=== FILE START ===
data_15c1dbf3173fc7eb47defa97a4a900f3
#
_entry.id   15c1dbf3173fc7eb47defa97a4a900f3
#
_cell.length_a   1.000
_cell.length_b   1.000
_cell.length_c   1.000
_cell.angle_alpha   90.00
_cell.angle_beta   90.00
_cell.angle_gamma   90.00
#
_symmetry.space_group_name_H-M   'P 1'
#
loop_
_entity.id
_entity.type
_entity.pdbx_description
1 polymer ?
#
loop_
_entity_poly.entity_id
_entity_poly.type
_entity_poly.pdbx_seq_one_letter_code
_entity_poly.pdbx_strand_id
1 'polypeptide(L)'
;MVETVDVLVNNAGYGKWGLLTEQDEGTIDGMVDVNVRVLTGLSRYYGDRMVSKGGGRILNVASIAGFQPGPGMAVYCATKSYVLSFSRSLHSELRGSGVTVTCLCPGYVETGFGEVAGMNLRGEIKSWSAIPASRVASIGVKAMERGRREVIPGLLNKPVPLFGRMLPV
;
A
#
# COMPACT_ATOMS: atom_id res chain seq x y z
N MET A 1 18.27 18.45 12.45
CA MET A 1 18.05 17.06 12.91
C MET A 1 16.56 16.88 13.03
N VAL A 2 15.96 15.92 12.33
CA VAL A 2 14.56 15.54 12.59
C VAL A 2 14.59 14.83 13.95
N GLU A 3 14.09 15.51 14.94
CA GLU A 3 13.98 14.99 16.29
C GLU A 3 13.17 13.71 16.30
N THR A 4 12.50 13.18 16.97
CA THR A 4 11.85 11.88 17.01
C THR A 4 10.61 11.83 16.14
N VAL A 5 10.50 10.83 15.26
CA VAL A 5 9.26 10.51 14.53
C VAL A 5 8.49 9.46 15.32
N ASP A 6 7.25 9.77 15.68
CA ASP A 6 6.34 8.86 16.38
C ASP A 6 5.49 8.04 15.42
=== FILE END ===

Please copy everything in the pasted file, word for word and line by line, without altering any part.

data_15c1dbf3173fc7eb47defa97a4a900f3
#
_entry.id   15c1dbf3173fc7eb47defa97a4a900f3
#
_cell.length_a   1.000
_cell.length_b   1.000
_cell.length_c   1.000
_cell.angle_alpha   90.00
_cell.angle_beta   90.00
_cell.angle_gamma   90.00
#
_symmetry.space_group_name_H-M   'P 1'
#
loop_
_entity.id
_entity.type
_entity.pdbx_description
1 polymer ?
#
loop_
_entity_poly.entity_id
_entity_poly.type
_entity_poly.pdbx_seq_one_letter_code
_entity_poly.pdbx_strand_id
1 'polypeptide(L)'
;MVETVDVLVNNAGYGKWGLLTEQDEGTIDGMVDVNVRVLTGLSRYYGDRMVSKGGGRILNVASIAGFQPGPGMAVYCATKSYVLSFSRSLHSELRGSGVTVTCLCPGYVETGFGEVAGMNLRGEIKSWSAIPASRVASIGVKAMERGRREVIPGLLNKPVPLFGRMLPV
;
A
#
# COMPACT_ATOMS: atom_id res chain seq x y z
N MET A 1 18.27 18.45 12.45
CA MET A 1 18.05 17.06 12.91
C MET A 1 16.56 16.88 13.03
N VAL A 2 15.96 15.92 12.33
CA VAL A 2 14.56 15.54 12.59
C VAL A 2 14.59 14.83 13.95
N GLU A 3 14.09 15.51 14.94
CA GLU A 3 13.98 14.99 16.29
C GLU A 3 13.17 13.71 16.30
N THR A 4 12.50 13.18 16.97
CA THR A 4 11.85 11.88 17.01
C THR A 4 10.61 11.83 16.14
N VAL A 5 10.50 10.83 15.26
CA VAL A 5 9.26 10.51 14.53
C VAL A 5 8.49 9.46 15.32
N ASP A 6 7.25 9.77 15.68
CA ASP A 6 6.34 8.86 16.38
C ASP A 6 5.49 8.04 15.42